Before wearing seat belts became mandatory legislation, there were many who opposed the law and stated that government has no place in the cars of our nation. But today, wearing a seat belt is seen as a preventative measure to save a life in the event of a car accident. The government cannot pass a law that bans car accidents, just as it cannot pass a law that bans lung cancer or obesity. However, it can encourage its people to make healthier, safer choices that positively impact society.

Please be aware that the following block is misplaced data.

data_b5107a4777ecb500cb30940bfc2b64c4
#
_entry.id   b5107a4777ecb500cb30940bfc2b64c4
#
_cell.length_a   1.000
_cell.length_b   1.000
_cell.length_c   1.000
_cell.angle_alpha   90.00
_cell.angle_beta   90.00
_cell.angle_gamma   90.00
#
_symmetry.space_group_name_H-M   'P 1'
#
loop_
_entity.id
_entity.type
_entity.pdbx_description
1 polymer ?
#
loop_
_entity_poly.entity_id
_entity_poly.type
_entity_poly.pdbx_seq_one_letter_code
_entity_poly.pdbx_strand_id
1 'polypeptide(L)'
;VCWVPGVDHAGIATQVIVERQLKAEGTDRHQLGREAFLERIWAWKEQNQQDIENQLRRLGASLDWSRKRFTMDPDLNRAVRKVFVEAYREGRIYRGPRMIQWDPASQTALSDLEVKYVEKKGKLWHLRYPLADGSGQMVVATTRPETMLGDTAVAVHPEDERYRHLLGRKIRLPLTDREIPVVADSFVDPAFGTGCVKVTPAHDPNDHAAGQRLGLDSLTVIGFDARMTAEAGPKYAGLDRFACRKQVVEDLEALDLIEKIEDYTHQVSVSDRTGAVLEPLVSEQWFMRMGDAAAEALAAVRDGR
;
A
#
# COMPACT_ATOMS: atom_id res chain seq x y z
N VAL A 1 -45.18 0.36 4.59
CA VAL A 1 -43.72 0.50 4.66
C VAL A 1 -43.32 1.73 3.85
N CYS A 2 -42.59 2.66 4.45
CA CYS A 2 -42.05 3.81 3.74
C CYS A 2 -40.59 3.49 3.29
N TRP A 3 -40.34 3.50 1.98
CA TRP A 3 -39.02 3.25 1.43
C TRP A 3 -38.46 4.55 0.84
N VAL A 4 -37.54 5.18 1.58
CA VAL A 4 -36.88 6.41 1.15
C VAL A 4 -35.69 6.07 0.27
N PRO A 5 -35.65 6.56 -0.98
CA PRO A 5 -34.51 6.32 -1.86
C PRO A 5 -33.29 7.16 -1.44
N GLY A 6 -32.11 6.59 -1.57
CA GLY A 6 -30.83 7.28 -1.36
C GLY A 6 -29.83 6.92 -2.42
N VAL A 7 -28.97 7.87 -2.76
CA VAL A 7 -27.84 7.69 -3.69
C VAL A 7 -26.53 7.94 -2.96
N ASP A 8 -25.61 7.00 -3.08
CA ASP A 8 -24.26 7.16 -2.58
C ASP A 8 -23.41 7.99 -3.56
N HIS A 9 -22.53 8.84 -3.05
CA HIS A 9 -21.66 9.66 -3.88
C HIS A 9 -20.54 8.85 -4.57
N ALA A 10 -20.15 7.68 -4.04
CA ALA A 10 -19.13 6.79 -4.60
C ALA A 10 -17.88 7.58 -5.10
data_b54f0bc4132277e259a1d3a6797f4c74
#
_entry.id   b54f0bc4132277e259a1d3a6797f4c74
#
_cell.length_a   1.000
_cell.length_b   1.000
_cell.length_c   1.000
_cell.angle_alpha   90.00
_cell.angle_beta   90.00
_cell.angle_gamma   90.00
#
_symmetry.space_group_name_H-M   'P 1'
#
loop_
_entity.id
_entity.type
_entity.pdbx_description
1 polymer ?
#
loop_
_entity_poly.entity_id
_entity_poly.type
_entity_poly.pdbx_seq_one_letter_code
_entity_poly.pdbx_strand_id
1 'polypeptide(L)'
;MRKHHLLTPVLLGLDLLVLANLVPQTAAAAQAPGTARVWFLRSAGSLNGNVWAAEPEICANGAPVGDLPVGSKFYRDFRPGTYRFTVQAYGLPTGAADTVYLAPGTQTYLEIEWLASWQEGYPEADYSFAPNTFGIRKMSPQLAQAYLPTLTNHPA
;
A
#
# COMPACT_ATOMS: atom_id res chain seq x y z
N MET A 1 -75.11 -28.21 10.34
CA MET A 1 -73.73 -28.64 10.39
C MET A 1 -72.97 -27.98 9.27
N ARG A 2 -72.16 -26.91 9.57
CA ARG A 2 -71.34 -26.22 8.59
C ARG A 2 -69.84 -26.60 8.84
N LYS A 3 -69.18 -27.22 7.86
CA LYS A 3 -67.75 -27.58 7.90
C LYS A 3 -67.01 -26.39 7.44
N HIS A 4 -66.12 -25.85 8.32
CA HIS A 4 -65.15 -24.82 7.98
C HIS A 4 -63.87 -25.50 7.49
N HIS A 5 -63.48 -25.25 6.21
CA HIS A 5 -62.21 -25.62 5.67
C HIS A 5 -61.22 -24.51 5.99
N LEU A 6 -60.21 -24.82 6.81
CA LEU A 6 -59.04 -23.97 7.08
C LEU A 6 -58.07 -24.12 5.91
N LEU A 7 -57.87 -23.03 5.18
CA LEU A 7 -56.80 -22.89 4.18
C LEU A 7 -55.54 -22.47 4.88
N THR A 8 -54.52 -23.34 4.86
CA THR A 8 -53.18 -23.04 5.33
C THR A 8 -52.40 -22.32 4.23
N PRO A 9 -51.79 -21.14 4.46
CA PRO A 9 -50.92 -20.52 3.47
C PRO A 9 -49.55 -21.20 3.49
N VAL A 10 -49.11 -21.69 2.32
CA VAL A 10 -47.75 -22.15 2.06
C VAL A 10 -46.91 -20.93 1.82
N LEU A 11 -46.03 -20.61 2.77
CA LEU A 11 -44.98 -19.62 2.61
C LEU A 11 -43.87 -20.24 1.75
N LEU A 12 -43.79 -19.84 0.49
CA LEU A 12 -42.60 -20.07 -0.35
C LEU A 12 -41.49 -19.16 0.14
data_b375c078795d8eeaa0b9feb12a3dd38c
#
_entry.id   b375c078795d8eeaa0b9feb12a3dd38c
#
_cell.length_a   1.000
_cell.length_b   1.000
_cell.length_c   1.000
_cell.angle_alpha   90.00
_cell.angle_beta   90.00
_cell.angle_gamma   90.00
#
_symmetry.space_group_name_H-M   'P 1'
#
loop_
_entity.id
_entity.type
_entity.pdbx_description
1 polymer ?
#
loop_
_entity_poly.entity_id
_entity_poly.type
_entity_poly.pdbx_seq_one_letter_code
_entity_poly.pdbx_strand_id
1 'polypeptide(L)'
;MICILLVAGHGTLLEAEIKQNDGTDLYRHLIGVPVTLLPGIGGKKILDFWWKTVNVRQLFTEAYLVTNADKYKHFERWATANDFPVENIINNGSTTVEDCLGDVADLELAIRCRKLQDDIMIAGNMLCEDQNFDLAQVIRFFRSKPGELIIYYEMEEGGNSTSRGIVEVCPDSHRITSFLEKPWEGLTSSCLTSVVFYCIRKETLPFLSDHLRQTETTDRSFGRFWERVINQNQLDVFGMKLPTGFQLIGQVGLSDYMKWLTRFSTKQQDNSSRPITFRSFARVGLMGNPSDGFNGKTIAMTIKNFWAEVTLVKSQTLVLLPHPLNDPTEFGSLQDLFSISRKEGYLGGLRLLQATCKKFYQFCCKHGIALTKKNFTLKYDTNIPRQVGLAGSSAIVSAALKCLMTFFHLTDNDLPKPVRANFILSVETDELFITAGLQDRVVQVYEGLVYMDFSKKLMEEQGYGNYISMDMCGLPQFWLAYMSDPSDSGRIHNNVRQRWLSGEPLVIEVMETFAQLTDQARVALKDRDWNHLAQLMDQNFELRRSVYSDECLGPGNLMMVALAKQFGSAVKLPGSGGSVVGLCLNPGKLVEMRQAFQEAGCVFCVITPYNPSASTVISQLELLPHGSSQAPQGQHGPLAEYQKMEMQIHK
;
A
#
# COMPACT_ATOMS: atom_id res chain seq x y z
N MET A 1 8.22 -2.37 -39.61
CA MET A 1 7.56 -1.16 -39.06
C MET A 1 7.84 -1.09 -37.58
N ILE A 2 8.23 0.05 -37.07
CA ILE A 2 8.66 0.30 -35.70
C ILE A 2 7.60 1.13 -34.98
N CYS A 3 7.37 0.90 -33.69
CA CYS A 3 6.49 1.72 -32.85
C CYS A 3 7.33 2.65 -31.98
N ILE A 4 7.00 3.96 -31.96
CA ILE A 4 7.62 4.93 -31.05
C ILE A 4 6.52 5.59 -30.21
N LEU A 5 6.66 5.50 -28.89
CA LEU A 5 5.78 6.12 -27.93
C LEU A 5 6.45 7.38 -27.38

Let’s put this into perspective. If I choose to live an unhealthy lifestyle by smoking and drinking excessively, eating unhealthy foods and avoiding exercise at all costs, that’s my choice. But should I expect the rest of society to cover my inevitable medical bills because of my irresponsible behavior? A fat tax would help lower medical costs associated with obesity, which are projected to reach $344 billion by 2018.
If people choose to live unhealthy lifestyles that put them at greater health risks, those lifestyle choices should come with a premium. A fat tax won’t impose on your freedoms; you can still eat three Big Macs if you choose to. That choice will subsidize health care costs and make healthier foods more affordable for those who need them (read: everyone).
What’s Holding Us Back From a Fat Tax?